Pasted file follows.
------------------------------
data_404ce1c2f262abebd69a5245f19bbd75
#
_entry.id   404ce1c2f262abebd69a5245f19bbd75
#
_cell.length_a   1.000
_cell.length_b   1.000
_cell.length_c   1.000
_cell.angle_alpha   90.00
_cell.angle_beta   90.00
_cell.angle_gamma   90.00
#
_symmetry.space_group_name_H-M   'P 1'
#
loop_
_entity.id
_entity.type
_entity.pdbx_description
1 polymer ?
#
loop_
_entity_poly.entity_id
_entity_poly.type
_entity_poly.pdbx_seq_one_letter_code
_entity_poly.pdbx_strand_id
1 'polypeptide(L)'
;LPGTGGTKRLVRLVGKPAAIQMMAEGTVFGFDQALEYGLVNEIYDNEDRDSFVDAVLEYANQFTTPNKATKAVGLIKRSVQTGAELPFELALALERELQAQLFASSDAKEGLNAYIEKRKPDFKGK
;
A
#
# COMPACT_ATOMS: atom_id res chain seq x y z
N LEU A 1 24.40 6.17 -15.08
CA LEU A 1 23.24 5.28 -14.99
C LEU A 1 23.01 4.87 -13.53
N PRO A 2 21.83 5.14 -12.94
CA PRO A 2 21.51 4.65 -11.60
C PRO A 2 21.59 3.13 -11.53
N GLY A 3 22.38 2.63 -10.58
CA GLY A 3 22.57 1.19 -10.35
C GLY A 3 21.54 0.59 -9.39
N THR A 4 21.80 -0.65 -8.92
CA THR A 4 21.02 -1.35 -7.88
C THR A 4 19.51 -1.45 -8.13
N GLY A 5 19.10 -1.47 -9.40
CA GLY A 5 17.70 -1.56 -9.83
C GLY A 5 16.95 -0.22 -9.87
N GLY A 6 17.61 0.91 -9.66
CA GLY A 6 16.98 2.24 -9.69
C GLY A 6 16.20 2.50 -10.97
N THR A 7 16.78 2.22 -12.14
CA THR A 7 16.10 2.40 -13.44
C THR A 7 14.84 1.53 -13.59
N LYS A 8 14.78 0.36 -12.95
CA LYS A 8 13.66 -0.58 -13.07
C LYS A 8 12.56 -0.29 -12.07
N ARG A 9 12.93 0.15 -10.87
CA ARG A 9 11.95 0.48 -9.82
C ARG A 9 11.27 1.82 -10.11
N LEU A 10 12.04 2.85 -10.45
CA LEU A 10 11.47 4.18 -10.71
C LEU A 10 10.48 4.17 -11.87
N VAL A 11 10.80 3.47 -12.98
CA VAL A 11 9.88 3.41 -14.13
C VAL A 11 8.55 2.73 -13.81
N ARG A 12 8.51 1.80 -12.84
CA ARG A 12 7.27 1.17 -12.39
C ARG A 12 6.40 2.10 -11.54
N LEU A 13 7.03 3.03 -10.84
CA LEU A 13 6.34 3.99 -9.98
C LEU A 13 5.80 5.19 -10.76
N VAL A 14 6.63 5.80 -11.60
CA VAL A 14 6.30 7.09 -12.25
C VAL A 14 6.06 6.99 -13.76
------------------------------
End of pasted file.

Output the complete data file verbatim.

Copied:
data_404ce1c2f262abebd69a5245f19bbd75
#
_entry.id   404ce1c2f262abebd69a5245f19bbd75
#
_cell.length_a   1.000
_cell.length_b   1.000
_cell.length_c   1.000
_cell.angle_alpha   90.00
_cell.angle_beta   90.00
_cell.angle_gamma   90.00
#
_symmetry.space_group_name_H-M   'P 1'
#
loop_
_entity.id
_entity.type
_entity.pdbx_description
1 polymer ?
#
loop_
_entity_poly.entity_id
_entity_poly.type
_entity_poly.pdbx_seq_one_letter_code
_entity_poly.pdbx_strand_id
1 'polypeptide(L)'
;LPGTGGTKRLVRLVGKPAAIQMMAEGTVFGFDQALEYGLVNEIYDNEDRDSFVDAVLEYANQFTTPNKATKAVGLIKRSVQTGAELPFELALALERELQAQLFASSDAKEGLNAYIEKRKPDFKGK
;
A
#
# COMPACT_ATOMS: atom_id res chain seq x y z
N LEU A 1 24.40 6.17 -15.08
CA LEU A 1 23.24 5.28 -14.99
C LEU A 1 23.01 4.87 -13.53
N PRO A 2 21.83 5.14 -12.94
CA PRO A 2 21.51 4.65 -11.60
C PRO A 2 21.59 3.13 -11.53
N GLY A 3 22.38 2.63 -10.58
CA GLY A 3 22.57 1.19 -10.35
C GLY A 3 21.54 0.59 -9.39
N THR A 4 21.80 -0.65 -8.92
CA THR A 4 21.02 -1.35 -7.88
C THR A 4 19.51 -1.45 -8.13
N GLY A 5 19.10 -1.47 -9.40
CA GLY A 5 17.70 -1.56 -9.83
C GLY A 5 16.95 -0.22 -9.87
N GLY A 6 17.61 0.91 -9.66
CA GLY A 6 16.98 2.24 -9.69
C GLY A 6 16.20 2.50 -10.97
N THR A 7 16.78 2.22 -12.14
CA THR A 7 16.10 2.40 -13.44
C THR A 7 14.84 1.53 -13.59
N LYS A 8 14.78 0.36 -12.95
CA LYS A 8 13.66 -0.58 -13.07
C LYS A 8 12.56 -0.29 -12.07
N ARG A 9 12.93 0.15 -10.87
CA ARG A 9 11.95 0.48 -9.82
C ARG A 9 11.27 1.82 -10.11
N LEU A 10 12.04 2.85 -10.45
CA LEU A 10 11.47 4.18 -10.71
C LEU A 10 10.48 4.17 -11.87
N VAL A 11 10.80 3.47 -12.98
CA VAL A 11 9.88 3.41 -14.13
C VAL A 11 8.55 2.73 -13.81
N ARG A 12 8.51 1.80 -12.84
CA ARG A 12 7.27 1.17 -12.39
C ARG A 12 6.40 2.10 -11.54
N LEU A 13 7.03 3.03 -10.84
CA LEU A 13 6.34 3.99 -9.98
C LEU A 13 5.80 5.19 -10.76
N VAL A 14 6.63 5.80 -11.60
CA VAL A 14 6.30 7.09 -12.25
C VAL A 14 6.06 6.99 -13.76